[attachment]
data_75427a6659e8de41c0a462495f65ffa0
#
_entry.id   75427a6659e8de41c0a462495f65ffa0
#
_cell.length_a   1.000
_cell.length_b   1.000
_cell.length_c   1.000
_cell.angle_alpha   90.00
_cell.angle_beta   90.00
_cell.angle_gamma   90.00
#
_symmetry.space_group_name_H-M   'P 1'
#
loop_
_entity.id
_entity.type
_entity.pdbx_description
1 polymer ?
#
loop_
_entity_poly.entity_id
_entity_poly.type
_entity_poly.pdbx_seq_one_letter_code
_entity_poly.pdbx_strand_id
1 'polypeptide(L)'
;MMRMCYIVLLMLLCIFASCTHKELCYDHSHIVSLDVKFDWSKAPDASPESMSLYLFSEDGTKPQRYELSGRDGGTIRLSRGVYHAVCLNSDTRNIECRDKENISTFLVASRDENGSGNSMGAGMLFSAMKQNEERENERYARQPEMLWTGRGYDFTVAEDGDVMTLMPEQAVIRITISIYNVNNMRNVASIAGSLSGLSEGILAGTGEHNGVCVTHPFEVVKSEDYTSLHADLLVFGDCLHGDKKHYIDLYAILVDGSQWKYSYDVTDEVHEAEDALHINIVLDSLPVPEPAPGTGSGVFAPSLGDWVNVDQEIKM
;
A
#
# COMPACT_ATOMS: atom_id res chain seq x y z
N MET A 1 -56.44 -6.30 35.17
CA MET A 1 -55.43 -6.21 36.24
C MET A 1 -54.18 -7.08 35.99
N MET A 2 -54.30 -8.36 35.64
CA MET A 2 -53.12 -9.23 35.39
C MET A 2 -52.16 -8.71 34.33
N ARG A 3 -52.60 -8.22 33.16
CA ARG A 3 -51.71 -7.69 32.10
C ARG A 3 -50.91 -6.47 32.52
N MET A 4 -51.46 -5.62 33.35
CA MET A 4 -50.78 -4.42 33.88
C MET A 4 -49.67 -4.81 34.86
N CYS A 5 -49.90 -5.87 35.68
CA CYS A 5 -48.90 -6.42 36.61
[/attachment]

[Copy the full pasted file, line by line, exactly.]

data_75427a6659e8de41c0a462495f65ffa0
#
_entry.id   75427a6659e8de41c0a462495f65ffa0
#
_cell.length_a   1.000
_cell.length_b   1.000
_cell.length_c   1.000
_cell.angle_alpha   90.00
_cell.angle_beta   90.00
_cell.angle_gamma   90.00
#
_symmetry.space_group_name_H-M   'P 1'
#
loop_
_entity.id
_entity.type
_entity.pdbx_description
1 polymer ?
#
loop_
_entity_poly.entity_id
_entity_poly.type
_entity_poly.pdbx_seq_one_letter_code
_entity_poly.pdbx_strand_id
1 'polypeptide(L)'
;MMRMCYIVLLMLLCIFASCTHKELCYDHSHIVSLDVKFDWSKAPDASPESMSLYLFSEDGTKPQRYELSGRDGGTIRLSRGVYHAVCLNSDTRNIECRDKENISTFLVASRDENGSGNSMGAGMLFSAMKQNEERENERYARQPEMLWTGRGYDFTVAEDGDVMTLMPEQAVIRITISIYNVNNMRNVASIAGSLSGLSEGILAGTGEHNGVCVTHPFEVVKSEDYTSLHADLLVFGDCLHGDKKHYIDLYAILVDGSQWKYSYDVTDEVHEAEDALHINIVLDSLPVPEPAPGTGSGVFAPSLGDWVNVDQEIKM
;
A
#
# COMPACT_ATOMS: atom_id res chain seq x y z
N MET A 1 -56.44 -6.30 35.17
CA MET A 1 -55.43 -6.21 36.24
C MET A 1 -54.18 -7.08 35.99
N MET A 2 -54.30 -8.36 35.64
CA MET A 2 -53.12 -9.23 35.39
C MET A 2 -52.16 -8.71 34.33
N ARG A 3 -52.60 -8.22 33.16
CA ARG A 3 -51.71 -7.69 32.10
C ARG A 3 -50.91 -6.47 32.52
N MET A 4 -51.46 -5.62 33.35
CA MET A 4 -50.78 -4.42 33.88
C MET A 4 -49.67 -4.81 34.86
N CYS A 5 -49.90 -5.87 35.68
CA CYS A 5 -48.90 -6.42 36.61